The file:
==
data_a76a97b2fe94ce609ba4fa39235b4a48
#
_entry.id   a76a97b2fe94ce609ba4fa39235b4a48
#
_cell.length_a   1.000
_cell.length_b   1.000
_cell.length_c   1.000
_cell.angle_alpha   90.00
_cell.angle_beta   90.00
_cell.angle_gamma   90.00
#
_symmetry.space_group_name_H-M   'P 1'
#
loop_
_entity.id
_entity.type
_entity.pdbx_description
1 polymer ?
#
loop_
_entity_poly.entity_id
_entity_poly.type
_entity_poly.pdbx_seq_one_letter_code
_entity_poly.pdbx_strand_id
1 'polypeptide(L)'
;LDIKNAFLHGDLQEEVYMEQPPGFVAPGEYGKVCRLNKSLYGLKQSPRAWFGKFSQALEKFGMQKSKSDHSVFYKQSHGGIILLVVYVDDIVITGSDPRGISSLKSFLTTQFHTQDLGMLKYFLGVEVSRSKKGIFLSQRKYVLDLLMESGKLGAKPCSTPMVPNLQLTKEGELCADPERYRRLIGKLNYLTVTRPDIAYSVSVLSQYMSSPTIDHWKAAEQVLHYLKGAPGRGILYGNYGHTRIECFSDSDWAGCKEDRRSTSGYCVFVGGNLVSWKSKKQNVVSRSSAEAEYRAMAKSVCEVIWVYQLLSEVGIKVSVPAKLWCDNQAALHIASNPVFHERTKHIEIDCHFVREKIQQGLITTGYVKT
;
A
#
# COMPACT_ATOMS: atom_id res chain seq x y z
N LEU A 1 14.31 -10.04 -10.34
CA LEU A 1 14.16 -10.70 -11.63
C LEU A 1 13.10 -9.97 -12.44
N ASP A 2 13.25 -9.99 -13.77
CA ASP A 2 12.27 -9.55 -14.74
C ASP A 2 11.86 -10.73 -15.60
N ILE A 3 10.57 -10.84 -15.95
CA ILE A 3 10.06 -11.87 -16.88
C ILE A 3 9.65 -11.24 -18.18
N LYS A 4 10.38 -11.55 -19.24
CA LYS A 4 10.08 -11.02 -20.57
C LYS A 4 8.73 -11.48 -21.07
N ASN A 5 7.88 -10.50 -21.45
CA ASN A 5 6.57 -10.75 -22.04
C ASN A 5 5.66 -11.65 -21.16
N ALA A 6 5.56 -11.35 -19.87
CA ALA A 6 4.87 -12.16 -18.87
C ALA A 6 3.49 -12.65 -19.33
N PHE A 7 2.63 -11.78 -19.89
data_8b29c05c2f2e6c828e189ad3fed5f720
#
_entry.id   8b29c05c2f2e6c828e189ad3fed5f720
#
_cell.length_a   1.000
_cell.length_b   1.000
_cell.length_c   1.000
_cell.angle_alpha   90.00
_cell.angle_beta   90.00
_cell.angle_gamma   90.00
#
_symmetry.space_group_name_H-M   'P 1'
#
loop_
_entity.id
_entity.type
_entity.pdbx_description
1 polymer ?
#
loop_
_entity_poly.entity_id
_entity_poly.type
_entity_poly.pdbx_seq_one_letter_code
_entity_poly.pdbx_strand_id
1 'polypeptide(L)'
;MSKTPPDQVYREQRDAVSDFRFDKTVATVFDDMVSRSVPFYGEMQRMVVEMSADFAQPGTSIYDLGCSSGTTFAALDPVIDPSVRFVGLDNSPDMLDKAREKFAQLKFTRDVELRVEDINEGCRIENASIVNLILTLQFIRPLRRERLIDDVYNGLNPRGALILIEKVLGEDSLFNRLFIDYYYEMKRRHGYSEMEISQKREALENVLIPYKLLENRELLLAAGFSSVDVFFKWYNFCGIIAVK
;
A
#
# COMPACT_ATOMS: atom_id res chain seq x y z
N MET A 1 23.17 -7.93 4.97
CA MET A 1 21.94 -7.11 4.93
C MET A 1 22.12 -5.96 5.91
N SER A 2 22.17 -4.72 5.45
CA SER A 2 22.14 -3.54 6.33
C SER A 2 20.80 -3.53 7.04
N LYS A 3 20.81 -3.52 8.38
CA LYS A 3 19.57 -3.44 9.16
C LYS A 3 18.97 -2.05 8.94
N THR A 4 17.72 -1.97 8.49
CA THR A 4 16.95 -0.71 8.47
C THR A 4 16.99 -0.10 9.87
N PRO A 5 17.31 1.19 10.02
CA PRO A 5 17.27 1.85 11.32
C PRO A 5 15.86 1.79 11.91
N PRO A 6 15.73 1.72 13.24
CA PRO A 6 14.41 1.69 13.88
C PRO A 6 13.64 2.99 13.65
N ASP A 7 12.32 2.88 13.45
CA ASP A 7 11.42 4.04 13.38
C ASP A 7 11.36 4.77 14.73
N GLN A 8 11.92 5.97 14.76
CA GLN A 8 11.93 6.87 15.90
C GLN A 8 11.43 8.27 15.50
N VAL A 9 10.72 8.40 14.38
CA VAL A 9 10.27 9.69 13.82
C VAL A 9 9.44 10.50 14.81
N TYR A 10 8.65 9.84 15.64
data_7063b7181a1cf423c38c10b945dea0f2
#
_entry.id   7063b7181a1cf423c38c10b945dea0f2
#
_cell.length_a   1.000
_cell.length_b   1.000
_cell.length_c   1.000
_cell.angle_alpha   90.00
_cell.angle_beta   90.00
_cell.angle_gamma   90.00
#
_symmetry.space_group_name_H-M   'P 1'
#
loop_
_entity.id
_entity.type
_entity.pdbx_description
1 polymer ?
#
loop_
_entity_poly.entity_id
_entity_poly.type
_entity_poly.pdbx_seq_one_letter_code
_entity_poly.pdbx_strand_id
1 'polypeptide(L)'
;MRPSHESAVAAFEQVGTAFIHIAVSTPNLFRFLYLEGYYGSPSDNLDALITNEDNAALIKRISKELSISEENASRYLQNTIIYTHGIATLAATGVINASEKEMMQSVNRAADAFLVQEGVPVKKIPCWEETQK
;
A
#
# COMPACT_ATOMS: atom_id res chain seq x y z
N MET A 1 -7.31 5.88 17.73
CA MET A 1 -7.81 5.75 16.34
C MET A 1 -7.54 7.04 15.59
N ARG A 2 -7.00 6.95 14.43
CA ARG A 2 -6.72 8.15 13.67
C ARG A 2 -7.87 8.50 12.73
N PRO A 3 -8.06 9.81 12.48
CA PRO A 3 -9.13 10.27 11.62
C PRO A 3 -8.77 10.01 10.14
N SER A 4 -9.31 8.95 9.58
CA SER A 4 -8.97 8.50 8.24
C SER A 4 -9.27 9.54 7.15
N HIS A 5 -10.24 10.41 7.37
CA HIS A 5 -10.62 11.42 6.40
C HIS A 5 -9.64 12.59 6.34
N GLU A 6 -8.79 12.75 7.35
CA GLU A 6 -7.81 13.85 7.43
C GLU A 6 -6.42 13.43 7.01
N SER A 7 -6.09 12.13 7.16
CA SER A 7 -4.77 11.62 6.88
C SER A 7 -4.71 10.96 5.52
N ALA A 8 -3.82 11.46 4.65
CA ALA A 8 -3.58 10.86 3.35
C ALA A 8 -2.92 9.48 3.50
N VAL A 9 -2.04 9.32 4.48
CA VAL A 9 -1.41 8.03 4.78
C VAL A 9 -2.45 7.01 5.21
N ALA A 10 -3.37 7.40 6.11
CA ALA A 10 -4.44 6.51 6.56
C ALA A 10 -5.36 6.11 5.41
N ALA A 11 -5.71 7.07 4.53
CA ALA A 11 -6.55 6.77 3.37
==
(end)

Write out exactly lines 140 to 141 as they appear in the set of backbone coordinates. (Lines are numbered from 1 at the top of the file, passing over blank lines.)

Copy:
C MET A 1 -7.54 7.04 15.59
N ARG A 2 -7.00 6.95 14.43